The Coalition and the Arts: culture and revolvers

Submitted by sglenister on Wed, 21/11/2012 - 11:41

21 November 2012

By John Medhurst

In the 1930s leading Nazi Hermann Goering once said: “When I hear the word Culture, I reach for my revolver”. So, apparently, does the UK’s Coalition government.

Following the success of the 2012 Olympic Games, over 400 staff working for the Department of Culture, Media and Sport (DCMS) who put together the successful bid for London to host the Games have received their personal Olympics legacy – they have all been given “At Risk” of redundancy notices.

In the post-war years every European country created a culture ministry of some kind, to act as the voice and advocate of the arts and culture within government, to make policy, to direct spending to facilitate arts/culture, to oversee new projects, and to promote the country’s artistic and cultural life on the international stage.

The UK was backward in establishing such a ministry, only creating the Department for National Heritage (a name which itself looked backwards) in 1992 – over 30 years after its French counterpart. This became the Department for Culture, Media and Sport (DCMS) in 1997. Since then DCMS has made a real difference in acting as an enabler and promoter of art, culture and sports policy in the UK.

It co-ordinated the successful bid for the 2012 Olympics and oversaw the Olympic Delivery Authority and the Paralympics. It has led the way in creating a Digital Economy. It is responsible for historic buildings, the Royal Parks, and for all state ceremonial and royal occasions (such as the Queen’s Diamond Jubilee). It provides humanitarian assistance in the event of disaster, and co-ordinated the government response to the 7/7 bombings. It oversees all creative industries including advertising, Design, Fashion, Music and Film. It has been an outstanding Whitehall success story on a relatively small budget and staff headcount.

The returns are clear. The culture sector accounts for 10% of the UK’s GDP, and for every £1 the government spends on culture the UK gets £2 back. The British film industry alone contributes £1.2bn to the exchequer. Benefits in terms of tourism, education and health are vast. At the last social survey, over 4 million people from under-privileged households were able to enjoy the cultural resources which DCMS oversees, and DCMS’s funding of sport generates long term economic value in terms of avoided NHS costs and improved quality of life.

None of this concerns the government. DCMS’s budget has been cut by at least 25%, meaning a drastic reduction in subsidies to cultural bodies. The budget of the Arts Council has been cut by 30%. Bodies such as the UK Film Council, the Museums, Libraries and Archives Council and the Theatres Trust were abolished and their functions transferred to DCMS. Despite this increase in work, DCMS staff levels have reduced from 520 to 400 in the last 18 months.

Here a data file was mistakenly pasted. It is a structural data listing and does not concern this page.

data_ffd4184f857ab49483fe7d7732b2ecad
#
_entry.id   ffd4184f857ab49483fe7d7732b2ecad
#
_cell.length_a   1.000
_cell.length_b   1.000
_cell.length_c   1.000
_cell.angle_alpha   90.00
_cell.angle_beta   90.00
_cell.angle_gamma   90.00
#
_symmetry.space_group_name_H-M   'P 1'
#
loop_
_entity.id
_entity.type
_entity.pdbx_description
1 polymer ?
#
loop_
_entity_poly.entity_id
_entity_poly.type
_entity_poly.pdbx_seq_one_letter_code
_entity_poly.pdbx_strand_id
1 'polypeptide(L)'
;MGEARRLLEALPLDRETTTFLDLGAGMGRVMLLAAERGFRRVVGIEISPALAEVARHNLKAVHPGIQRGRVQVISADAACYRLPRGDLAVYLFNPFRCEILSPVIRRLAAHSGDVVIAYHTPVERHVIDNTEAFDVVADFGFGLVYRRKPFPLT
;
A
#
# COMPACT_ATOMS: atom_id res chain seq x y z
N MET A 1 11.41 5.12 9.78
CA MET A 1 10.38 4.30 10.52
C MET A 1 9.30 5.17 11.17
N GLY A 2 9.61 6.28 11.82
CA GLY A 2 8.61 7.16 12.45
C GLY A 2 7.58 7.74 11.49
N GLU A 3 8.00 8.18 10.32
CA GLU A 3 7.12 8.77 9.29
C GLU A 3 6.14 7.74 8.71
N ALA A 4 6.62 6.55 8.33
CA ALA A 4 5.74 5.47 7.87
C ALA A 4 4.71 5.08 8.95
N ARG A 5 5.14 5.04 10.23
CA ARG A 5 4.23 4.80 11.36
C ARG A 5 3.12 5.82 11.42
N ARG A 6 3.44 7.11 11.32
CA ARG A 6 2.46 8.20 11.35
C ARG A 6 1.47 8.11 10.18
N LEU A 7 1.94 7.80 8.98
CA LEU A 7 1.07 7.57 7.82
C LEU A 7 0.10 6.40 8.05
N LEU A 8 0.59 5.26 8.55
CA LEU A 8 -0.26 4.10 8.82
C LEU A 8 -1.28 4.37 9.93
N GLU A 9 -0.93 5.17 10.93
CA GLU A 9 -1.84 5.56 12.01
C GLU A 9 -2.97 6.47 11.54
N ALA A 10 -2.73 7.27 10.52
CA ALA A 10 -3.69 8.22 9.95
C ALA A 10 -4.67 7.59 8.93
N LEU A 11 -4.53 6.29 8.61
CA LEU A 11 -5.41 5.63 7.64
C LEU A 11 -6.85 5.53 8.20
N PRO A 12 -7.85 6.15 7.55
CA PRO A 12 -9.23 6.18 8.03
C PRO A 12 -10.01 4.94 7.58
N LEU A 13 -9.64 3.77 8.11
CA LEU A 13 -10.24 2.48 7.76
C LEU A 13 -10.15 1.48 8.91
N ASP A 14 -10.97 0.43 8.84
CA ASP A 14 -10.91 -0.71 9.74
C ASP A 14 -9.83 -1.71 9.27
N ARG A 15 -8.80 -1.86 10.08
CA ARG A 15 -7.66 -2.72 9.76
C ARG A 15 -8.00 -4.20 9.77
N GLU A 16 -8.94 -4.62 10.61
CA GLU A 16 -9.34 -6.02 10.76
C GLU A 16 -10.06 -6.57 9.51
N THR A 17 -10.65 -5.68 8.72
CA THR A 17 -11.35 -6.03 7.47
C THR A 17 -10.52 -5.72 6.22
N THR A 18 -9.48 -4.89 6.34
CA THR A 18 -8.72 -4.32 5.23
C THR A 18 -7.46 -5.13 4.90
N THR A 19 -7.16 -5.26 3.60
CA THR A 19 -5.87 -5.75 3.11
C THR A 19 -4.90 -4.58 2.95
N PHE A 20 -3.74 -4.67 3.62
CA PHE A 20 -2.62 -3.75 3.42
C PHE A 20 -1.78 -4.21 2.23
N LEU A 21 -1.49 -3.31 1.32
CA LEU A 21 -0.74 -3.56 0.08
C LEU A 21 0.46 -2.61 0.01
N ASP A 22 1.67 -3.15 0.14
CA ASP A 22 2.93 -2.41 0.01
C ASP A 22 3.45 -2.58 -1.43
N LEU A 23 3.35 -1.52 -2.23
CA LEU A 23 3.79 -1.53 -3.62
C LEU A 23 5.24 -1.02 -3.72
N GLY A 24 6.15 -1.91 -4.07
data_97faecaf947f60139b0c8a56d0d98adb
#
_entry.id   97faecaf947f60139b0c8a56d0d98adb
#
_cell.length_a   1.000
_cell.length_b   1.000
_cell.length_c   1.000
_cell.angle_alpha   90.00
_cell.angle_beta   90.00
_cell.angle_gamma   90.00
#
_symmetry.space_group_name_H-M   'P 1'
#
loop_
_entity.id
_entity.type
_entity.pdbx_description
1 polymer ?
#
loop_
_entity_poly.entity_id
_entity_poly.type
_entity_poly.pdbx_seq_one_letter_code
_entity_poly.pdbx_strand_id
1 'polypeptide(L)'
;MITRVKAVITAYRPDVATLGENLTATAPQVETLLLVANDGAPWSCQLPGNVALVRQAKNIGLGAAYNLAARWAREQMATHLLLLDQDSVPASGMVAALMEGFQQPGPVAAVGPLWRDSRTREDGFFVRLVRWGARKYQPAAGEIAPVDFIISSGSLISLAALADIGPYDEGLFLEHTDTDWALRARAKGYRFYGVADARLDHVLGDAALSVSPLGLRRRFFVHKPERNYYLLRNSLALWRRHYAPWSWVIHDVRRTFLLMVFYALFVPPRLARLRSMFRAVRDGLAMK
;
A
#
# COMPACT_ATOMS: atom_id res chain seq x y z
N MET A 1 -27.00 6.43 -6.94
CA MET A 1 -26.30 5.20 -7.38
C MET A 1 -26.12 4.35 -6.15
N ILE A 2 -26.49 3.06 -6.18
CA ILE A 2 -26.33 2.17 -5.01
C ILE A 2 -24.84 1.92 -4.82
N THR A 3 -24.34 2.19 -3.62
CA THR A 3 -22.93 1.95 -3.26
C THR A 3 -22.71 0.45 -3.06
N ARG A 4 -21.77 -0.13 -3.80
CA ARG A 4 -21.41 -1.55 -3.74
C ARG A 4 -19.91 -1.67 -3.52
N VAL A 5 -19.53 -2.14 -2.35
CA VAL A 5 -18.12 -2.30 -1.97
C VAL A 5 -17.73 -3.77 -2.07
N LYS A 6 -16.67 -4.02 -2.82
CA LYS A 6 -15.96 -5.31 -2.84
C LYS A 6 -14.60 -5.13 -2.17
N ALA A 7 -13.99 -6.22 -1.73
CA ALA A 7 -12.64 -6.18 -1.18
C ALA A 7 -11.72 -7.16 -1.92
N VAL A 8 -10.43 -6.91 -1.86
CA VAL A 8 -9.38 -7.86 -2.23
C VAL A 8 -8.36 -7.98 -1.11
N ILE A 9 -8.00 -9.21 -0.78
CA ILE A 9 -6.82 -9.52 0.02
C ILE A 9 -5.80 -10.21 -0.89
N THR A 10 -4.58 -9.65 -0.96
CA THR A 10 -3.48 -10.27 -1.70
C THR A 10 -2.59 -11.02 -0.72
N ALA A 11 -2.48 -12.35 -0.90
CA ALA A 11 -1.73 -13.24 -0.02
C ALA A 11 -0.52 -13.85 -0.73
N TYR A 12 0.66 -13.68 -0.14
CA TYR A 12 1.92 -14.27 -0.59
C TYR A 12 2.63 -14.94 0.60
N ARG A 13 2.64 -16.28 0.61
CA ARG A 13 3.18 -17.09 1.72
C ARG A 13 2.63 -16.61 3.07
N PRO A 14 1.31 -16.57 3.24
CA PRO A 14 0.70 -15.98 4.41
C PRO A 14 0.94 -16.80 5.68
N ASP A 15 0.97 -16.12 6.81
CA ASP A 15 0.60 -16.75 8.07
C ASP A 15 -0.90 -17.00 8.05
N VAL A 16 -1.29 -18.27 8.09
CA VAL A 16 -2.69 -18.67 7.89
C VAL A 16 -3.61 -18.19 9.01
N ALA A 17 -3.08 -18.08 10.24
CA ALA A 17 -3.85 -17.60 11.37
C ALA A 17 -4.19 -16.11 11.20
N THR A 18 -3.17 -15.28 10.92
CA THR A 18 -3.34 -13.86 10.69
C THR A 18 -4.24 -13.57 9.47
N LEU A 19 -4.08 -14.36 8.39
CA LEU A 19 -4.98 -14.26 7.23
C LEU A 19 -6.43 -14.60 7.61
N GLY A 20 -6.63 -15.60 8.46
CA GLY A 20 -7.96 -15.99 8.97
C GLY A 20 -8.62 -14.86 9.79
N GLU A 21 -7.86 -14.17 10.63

Now the government wants to cut that further. With no strategic planning the former Culture Secretary Jeremy Hunt decided on an arbitrary 50% cut to the DCMS admin budget simply in order to demonstrate how “lean” he could make his department, and so no sooner had the Olympics finished than DCMS staff were all issued “At Risk” notices – which means they could be made redundant in the near future. The department aims to shed about 25% of its remaining staff, but has yet to decide who. It has asked for expressions of interest in voluntary exits, and will apparently select who remains through a rough and ready process of checking skills and “psychometric testing” – although such testing is a highly dubious procedure and is open to challenge on equality grounds.

The Public and Commercial Services union (PCS) Branch Chair at DCMS, John Baldock, says “Staff morale here is at rock bottom and there is a lot of concern over job security. There has been a lot of talk about Olympics legacy, but the only legacy many DCMS staff may get is the dole”.

Since the announcement PCS has campaigned hard to save members jobs, by highlighting the many successes of DCMS. The message has been taken to parliament, and MP’s have been asked to sign an Early Day Motion in support of DCMS. Unions are also concerned that the recent transferral of equality policy to DCMS (with some held at MoJ and BIS) will now be adversely affected, given that there are fewer staff to handle an increased workload. With savage cuts to the budget of the Equality and Human Rights Commission (now a shadow of its former self, with its advice helpline outsourced to a contractor that promises a cheaper service and doesn’t recognise trade unions) vital equality initiatives will wither and die.

Those who share PCS’s concern at the scale of these cuts can support the campaign by writing to their MP asking for their intervention or by writing to the new DCMS Secretary of State Maria Miller urging her to review the decision of her predecessor and provide the funding necessary to avoid the cuts.

If this goes ahead, only a rump department will remain. DCMS HQ in Cockspur St, London, will close, and the surviving 200 or so staff will operate from a floor in the Treasury Buildings. If, as many suspect, DCMS is then wound up, that would leave the UK as the only European Country without a culture Ministry. This would be fitting, as the government’s cuts to the culture budget (and resultant cuts in regional provision, with closures of local museums, libraries and sports facilities) will slowly denude the UK of any culture but that of expensive, elitist institutions based in London. For a Cabinet of millionaires, that is not an issue. For the rest of us, it should be.

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